Travel to Live, Not to Escape
Just one more step.
My thoughts quivered like my ankles as they ascended the crumbling stone steps of the Inca Trail. The weight of my pack dug into my shoulders.
The bursts of sunlight through the forest cover momentarily blinded me. My legs ached with satisfying exhaustion.
And then, I stopped.
My eyes adjusted to the shadows of the cloud forest. Before me and behind me, the ruins of the Inca Trail disappeared into grooves of ancient trees.
In the distance, a bird chirp and the faraway laughter of a fellow hiker.
But for now, I was alone.
When I first decided to join the Under30Experiences Inca Trail trip to Machu Picchu, I relished the thought of a vigorous hike, a total test of mental and physical strength.
I envisioned the victorious moment of summit and the first views of the famed archaeological site, drenched in sweat and exhilarated in my own physicality.
I delighted in the thought of temporarily escaping my daily “life.”
Refocusing my eyes on the horizon, I felt a deep calm overcome me.
For days, I hadn’t thought of my day-to-day routine waiting for me back in Nashville.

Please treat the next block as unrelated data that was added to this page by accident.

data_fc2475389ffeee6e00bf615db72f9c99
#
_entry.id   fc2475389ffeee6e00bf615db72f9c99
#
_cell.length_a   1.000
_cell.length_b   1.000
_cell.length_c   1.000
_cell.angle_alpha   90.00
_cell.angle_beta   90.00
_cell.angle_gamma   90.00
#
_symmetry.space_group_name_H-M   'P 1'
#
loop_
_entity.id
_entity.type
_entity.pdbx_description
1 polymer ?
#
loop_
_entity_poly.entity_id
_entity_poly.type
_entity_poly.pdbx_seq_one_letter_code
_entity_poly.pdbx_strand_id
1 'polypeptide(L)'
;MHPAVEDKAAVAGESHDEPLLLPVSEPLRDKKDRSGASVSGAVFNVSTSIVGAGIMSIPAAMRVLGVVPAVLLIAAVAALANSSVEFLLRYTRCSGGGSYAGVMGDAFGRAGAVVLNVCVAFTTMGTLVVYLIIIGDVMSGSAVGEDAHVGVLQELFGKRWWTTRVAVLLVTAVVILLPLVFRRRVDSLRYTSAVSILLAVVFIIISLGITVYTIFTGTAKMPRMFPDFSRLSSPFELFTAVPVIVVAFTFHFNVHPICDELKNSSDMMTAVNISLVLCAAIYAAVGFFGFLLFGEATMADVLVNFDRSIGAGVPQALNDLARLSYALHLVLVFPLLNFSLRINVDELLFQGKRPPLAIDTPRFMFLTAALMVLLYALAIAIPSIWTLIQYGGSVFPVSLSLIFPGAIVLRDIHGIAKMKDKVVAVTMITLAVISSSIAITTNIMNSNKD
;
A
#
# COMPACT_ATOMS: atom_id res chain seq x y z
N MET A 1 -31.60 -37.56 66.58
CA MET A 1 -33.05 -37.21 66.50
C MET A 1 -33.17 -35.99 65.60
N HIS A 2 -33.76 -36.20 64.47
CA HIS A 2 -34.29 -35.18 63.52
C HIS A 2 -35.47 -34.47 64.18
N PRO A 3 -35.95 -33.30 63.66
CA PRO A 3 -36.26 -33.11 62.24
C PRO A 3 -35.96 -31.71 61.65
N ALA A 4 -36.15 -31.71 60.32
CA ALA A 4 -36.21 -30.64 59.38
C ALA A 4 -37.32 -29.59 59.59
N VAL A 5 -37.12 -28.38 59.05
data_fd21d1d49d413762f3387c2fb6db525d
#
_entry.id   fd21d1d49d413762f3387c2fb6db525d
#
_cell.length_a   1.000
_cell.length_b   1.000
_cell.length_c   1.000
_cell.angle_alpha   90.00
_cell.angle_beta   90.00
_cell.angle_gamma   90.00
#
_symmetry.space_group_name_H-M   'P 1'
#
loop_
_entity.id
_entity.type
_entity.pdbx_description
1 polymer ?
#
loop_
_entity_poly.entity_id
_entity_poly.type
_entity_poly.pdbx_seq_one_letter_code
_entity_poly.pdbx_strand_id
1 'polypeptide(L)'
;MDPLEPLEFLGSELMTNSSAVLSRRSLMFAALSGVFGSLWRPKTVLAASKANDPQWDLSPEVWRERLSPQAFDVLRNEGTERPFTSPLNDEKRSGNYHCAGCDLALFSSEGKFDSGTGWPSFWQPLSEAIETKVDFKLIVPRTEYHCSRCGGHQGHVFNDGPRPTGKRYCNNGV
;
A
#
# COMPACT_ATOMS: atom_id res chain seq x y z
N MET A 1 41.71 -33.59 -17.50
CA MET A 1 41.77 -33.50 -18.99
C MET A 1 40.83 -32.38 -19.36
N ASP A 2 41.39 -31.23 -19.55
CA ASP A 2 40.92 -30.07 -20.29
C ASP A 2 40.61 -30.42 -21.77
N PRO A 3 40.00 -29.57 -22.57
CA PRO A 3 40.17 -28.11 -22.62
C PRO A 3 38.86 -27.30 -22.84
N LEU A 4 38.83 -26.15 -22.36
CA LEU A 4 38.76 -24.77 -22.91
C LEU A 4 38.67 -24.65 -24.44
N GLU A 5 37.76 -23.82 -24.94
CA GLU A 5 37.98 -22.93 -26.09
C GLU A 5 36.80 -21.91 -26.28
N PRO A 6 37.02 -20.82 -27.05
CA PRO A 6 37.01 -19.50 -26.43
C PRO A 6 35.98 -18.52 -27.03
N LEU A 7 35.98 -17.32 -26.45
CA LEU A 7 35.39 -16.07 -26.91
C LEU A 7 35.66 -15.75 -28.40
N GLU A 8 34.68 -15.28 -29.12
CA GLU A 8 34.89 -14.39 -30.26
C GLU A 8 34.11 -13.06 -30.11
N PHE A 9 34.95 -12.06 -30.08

Wake up, make coffee, go to work, go to the gym, go to sleep, repeat.
My mind had been consumed by the Quechua culture, the emphasis on water conservation, dusting the cobwebs off my Spanish, the mind-boggling mountain views, and getting to know new friends in my group.
It was as if my "old life” didn’t exist - as if I'd escaped it, and it felt liberating.
As I stood alone on the Inca Trail in complete silence, a new thought emerged from the stillness.
This is my life.
My life is not defined as my job, my living situation, or my income.
My life is occurring right now.
As Americans, I feel that the majority of us define our lives by what we do rather than who we are.
A common question on first dates or upon meeting someone new is typically “What do you do?” rather than “Who are you? What drives you? What are your interests?”
Perhaps it's time we consciously change that standard.
Travel to live
Stopped there on the Inca Trail, I pledged at that moment to live my life differently.
To see my life as a collection of its parts, not as a singular situation.
I wasn’t returning to my "old life”, I was currently living my only life - traveling was helping me realize that.
Friends, I urge you to not focus on “escaping” your life via travel, but to make travel a part of this glorious thing known as our human existence.
Let’s change the definition of ourselves, and let's start by changing the conversation.
In conversations with your friends and strangers, start asking “who” instead of “what”.
Start explaining who you are, what motivates you to wake up the morning, and what interests you.
Then sit back and watch the landscape change.
Not to escape.